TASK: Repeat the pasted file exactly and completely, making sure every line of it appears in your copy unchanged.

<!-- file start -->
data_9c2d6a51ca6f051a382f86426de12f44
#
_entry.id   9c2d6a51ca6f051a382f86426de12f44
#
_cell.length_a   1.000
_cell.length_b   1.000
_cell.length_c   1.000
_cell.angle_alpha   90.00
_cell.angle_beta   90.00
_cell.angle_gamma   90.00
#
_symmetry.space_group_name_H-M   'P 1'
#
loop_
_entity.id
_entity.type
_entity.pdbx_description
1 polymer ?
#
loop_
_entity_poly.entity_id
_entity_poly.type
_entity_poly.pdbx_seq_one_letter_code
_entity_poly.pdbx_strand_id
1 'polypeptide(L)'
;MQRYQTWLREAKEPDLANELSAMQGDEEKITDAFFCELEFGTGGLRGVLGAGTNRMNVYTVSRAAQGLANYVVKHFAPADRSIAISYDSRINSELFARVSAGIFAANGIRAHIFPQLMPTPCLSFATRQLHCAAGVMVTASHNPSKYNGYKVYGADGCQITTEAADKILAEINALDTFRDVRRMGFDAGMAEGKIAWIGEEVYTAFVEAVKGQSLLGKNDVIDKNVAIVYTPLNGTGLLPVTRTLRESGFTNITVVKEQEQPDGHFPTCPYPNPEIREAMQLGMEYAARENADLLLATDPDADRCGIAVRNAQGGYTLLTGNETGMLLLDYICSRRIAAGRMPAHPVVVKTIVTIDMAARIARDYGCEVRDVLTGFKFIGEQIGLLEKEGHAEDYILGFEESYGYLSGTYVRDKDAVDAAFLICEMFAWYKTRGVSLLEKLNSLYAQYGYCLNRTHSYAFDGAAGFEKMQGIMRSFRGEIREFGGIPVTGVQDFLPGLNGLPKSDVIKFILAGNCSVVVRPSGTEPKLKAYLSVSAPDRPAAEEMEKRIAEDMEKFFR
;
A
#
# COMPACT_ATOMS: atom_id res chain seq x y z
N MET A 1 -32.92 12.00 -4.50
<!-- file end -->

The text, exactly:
data_9c2d6a51ca6f051a382f86426de12f44
#
_entry.id   9c2d6a51ca6f051a382f86426de12f44
#
_cell.length_a   1.000
_cell.length_b   1.000
_cell.length_c   1.000
_cell.angle_alpha   90.00
_cell.angle_beta   90.00
_cell.angle_gamma   90.00
#
_symmetry.space_group_name_H-M   'P 1'
#
loop_
_entity.id
_entity.type
_entity.pdbx_description
1 polymer ?
#
loop_
_entity_poly.entity_id
_entity_poly.type
_entity_poly.pdbx_seq_one_letter_code
_entity_poly.pdbx_strand_id
1 'polypeptide(L)'
;MQRYQTWLREAKEPDLANELSAMQGDEEKITDAFFCELEFGTGGLRGVLGAGTNRMNVYTVSRAAQGLANYVVKHFAPADRSIAISYDSRINSELFARVSAGIFAANGIRAHIFPQLMPTPCLSFATRQLHCAAGVMVTASHNPSKYNGYKVYGADGCQITTEAADKILAEINALDTFRDVRRMGFDAGMAEGKIAWIGEEVYTAFVEAVKGQSLLGKNDVIDKNVAIVYTPLNGTGLLPVTRTLRESGFTNITVVKEQEQPDGHFPTCPYPNPEIREAMQLGMEYAARENADLLLATDPDADRCGIAVRNAQGGYTLLTGNETGMLLLDYICSRRIAAGRMPAHPVVVKTIVTIDMAARIARDYGCEVRDVLTGFKFIGEQIGLLEKEGHAEDYILGFEESYGYLSGTYVRDKDAVDAAFLICEMFAWYKTRGVSLLEKLNSLYAQYGYCLNRTHSYAFDGAAGFEKMQGIMRSFRGEIREFGGIPVTGVQDFLPGLNGLPKSDVIKFILAGNCSVVVRPSGTEPKLKAYLSVSAPDRPAAEEMEKRIAEDMEKFFR
;
A
#
# COMPACT_ATOMS: atom_id res chain seq x y z
N MET A 1 -32.92 12.00 -4.50